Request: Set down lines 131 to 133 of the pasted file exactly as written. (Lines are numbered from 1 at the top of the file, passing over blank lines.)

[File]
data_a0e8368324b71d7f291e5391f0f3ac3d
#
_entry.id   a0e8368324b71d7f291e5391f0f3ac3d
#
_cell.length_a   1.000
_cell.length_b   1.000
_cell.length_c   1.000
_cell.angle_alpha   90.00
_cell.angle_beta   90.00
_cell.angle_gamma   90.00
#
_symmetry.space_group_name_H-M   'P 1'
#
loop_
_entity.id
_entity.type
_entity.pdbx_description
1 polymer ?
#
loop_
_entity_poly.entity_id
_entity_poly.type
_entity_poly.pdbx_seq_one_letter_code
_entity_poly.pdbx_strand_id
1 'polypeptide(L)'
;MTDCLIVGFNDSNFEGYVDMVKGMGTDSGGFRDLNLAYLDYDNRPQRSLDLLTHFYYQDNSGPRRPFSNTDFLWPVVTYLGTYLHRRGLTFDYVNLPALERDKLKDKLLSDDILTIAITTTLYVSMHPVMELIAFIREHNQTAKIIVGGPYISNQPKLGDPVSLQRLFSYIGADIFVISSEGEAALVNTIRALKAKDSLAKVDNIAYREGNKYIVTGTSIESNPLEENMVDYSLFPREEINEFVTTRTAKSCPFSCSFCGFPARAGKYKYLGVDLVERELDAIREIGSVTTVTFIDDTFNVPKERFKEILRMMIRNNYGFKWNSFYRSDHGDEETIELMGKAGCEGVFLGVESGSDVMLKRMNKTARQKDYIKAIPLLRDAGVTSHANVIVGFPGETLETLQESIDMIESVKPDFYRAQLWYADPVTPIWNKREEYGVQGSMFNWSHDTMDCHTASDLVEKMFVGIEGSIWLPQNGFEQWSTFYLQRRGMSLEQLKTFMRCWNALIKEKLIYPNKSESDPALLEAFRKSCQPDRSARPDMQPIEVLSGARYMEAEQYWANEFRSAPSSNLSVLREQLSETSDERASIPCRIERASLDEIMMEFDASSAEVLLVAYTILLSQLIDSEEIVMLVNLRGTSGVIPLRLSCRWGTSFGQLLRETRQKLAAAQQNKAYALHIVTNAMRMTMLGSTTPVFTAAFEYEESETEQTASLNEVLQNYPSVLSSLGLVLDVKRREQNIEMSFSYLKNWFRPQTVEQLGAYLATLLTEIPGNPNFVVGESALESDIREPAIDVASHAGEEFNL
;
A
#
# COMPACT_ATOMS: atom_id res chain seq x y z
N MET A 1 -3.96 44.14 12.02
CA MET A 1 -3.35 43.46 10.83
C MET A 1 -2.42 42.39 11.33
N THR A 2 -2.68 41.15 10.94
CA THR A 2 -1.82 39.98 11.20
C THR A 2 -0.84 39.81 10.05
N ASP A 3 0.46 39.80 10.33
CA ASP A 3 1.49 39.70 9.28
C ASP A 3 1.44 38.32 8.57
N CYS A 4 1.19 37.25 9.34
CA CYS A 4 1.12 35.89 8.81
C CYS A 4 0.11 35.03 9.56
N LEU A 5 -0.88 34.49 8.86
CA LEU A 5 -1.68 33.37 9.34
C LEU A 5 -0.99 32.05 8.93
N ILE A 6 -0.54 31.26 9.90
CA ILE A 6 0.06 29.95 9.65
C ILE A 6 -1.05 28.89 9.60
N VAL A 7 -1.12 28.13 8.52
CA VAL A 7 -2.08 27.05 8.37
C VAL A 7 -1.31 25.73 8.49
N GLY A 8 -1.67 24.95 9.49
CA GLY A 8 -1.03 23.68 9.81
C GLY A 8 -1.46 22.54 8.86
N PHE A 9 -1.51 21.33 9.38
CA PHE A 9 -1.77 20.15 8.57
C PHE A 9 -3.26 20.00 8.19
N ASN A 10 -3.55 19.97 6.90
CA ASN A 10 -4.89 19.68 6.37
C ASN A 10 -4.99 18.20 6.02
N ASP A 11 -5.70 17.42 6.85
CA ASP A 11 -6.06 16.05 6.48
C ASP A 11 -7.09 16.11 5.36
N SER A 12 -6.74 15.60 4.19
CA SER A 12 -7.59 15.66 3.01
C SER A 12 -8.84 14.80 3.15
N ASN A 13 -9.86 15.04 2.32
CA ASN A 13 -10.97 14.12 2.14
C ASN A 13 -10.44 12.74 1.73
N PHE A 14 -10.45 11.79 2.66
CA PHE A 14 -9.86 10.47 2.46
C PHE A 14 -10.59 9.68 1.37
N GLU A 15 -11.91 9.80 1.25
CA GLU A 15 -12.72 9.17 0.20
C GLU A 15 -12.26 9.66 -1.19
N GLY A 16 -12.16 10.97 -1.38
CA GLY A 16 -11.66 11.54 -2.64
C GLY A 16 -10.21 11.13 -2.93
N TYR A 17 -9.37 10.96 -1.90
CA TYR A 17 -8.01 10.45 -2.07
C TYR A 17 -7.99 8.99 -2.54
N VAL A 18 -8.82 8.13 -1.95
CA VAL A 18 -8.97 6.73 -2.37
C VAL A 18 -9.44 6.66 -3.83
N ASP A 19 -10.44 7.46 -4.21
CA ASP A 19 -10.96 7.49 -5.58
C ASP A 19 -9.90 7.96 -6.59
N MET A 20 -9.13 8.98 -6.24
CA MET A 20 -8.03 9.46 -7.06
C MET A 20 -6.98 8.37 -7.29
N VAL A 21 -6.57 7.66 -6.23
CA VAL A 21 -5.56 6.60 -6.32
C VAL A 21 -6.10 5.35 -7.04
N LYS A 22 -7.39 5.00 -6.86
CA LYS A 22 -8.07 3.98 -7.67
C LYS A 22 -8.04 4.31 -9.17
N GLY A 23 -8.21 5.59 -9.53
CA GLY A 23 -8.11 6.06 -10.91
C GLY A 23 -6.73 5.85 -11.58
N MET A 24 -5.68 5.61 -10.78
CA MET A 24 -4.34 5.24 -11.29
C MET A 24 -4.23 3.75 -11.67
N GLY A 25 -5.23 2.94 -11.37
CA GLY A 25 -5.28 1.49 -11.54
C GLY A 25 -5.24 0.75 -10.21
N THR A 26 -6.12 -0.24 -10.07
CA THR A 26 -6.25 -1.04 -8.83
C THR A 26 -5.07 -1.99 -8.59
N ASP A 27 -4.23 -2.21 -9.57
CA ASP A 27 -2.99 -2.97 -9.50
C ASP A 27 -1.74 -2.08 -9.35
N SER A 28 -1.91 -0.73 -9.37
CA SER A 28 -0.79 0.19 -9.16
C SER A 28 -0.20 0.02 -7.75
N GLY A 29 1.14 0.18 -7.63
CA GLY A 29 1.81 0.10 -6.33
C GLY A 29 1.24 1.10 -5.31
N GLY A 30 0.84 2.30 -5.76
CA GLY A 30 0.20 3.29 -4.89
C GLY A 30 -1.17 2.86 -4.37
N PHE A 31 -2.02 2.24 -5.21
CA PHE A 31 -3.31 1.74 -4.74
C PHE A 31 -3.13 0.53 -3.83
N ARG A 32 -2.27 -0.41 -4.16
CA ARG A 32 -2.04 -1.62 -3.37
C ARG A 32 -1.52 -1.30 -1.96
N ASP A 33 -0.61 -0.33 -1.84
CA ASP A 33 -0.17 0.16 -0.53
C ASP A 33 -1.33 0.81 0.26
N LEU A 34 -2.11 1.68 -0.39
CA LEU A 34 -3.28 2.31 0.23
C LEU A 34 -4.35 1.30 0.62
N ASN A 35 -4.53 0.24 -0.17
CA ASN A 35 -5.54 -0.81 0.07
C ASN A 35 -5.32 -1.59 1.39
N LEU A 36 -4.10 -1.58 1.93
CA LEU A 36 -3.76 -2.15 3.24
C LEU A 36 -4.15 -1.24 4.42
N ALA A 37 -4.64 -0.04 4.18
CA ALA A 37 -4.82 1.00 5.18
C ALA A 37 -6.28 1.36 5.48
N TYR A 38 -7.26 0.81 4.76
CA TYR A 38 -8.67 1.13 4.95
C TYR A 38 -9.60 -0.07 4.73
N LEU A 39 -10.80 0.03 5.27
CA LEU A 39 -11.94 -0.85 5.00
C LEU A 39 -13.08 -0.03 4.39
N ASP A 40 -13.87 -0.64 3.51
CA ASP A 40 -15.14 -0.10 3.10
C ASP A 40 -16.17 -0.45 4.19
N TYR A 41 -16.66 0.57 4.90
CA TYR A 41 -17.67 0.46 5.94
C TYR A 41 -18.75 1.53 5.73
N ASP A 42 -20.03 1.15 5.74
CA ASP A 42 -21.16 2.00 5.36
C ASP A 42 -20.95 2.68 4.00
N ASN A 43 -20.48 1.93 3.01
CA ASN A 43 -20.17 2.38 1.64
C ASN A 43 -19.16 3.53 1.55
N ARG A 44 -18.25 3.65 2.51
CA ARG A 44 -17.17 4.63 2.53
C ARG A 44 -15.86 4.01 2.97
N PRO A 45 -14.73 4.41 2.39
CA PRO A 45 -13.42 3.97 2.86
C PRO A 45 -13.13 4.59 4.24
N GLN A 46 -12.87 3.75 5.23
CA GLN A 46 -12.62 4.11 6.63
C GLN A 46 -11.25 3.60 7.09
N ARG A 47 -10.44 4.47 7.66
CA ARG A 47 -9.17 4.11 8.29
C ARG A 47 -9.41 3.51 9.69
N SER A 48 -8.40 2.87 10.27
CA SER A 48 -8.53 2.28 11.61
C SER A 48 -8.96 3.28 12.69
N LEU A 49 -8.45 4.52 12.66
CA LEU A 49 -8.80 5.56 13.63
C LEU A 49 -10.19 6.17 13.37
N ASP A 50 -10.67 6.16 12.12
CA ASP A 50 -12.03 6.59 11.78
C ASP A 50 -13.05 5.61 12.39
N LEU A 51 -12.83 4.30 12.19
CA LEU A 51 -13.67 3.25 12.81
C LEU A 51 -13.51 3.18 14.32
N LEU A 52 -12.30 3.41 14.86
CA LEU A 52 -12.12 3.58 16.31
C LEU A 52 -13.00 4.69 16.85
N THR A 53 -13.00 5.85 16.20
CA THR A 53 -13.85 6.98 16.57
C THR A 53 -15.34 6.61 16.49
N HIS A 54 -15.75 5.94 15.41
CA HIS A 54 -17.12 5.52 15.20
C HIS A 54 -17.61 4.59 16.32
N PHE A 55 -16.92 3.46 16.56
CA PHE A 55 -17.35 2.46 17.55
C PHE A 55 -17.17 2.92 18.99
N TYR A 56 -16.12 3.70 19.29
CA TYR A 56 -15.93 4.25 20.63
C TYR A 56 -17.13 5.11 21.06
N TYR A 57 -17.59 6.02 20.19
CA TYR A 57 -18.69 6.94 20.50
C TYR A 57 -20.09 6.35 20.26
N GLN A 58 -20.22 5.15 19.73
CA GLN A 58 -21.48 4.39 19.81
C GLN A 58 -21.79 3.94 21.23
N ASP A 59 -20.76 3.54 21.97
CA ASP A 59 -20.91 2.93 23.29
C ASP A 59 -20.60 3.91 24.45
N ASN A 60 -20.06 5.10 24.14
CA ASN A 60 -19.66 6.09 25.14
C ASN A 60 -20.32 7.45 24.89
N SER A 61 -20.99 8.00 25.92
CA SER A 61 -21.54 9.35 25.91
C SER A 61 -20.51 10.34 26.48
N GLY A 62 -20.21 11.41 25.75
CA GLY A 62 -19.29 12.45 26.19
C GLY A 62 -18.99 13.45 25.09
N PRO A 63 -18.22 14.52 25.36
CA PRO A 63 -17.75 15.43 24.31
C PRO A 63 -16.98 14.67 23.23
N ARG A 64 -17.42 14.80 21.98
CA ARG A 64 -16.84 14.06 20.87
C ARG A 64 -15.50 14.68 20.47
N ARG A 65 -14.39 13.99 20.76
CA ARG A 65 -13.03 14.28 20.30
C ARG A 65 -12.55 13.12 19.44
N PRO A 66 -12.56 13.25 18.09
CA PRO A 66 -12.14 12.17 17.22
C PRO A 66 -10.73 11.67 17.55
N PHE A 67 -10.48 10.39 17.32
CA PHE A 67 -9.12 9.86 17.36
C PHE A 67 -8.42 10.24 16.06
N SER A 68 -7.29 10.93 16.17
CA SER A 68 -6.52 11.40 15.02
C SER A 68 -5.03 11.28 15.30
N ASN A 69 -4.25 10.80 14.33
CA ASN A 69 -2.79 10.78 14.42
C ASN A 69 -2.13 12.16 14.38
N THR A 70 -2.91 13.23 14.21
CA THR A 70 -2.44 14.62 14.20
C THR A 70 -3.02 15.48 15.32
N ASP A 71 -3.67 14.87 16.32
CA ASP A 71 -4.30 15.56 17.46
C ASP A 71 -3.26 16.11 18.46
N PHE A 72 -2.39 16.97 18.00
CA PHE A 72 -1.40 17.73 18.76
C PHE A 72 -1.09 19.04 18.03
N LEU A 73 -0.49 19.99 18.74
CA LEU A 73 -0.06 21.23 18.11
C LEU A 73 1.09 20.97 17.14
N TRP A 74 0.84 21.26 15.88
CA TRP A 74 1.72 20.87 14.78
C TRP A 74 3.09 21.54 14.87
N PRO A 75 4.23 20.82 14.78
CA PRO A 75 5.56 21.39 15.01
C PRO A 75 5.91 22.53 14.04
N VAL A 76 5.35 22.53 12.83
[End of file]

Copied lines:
CA LEU A 34 -3.28 2.31 0.23
C LEU A 34 -4.35 1.30 0.62
N ASN A 35 -4.53 0.24 -0.17